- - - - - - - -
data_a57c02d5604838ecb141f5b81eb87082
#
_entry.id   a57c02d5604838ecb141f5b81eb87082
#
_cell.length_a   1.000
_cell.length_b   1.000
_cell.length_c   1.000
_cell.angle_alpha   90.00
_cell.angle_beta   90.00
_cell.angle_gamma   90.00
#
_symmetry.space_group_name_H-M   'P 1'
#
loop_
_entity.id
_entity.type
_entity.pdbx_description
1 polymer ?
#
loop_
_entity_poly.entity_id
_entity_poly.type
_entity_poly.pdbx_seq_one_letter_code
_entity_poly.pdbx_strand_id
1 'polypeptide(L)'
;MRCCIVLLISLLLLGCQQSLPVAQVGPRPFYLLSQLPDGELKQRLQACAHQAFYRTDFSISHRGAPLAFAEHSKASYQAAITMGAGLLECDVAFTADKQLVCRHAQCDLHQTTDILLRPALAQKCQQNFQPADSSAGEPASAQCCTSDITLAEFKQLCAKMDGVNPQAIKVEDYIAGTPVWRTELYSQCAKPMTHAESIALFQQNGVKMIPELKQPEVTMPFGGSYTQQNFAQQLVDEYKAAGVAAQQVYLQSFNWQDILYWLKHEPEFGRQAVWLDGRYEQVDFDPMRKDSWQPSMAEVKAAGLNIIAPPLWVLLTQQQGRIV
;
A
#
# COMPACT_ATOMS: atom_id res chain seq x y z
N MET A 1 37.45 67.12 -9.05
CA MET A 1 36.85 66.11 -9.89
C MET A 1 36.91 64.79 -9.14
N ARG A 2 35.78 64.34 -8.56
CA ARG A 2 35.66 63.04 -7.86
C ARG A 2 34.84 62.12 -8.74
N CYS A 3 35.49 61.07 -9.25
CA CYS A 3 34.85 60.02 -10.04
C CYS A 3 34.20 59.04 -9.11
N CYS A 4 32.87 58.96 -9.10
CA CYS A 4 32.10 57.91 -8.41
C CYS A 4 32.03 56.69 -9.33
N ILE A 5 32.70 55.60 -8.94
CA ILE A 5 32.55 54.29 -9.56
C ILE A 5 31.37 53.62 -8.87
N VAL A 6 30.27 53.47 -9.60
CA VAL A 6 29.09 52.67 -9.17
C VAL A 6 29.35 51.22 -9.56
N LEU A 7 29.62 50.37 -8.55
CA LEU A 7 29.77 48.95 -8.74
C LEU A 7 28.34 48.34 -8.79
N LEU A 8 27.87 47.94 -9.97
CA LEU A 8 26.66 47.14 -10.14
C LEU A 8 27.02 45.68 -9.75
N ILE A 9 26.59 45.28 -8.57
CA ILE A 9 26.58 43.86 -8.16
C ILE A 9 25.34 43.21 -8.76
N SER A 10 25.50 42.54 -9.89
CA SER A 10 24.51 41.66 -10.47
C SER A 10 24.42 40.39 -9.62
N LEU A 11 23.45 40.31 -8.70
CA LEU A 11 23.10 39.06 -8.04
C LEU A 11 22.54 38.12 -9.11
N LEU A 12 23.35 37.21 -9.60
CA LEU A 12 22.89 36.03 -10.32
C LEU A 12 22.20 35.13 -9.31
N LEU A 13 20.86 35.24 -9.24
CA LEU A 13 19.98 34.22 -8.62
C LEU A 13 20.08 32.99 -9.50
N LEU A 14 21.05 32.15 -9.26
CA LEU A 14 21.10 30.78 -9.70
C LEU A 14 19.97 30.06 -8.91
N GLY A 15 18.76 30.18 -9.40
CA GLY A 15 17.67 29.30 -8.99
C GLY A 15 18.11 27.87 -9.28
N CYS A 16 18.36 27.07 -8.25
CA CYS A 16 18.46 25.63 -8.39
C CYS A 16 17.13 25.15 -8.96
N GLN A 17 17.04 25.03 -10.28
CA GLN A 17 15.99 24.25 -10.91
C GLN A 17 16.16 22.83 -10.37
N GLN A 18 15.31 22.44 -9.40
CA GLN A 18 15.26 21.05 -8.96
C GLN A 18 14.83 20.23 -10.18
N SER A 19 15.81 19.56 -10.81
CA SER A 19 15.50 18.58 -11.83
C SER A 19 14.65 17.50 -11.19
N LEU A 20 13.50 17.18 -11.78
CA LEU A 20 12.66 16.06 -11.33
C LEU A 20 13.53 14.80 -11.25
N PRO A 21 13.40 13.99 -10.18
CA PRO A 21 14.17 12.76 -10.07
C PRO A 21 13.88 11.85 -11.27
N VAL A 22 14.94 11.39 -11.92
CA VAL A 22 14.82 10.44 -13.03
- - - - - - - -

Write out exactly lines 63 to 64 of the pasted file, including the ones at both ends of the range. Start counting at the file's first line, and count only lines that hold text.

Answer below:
C LEU A 11 22.54 38.12 -9.11
N LEU A 12 23.35 37.21 -9.60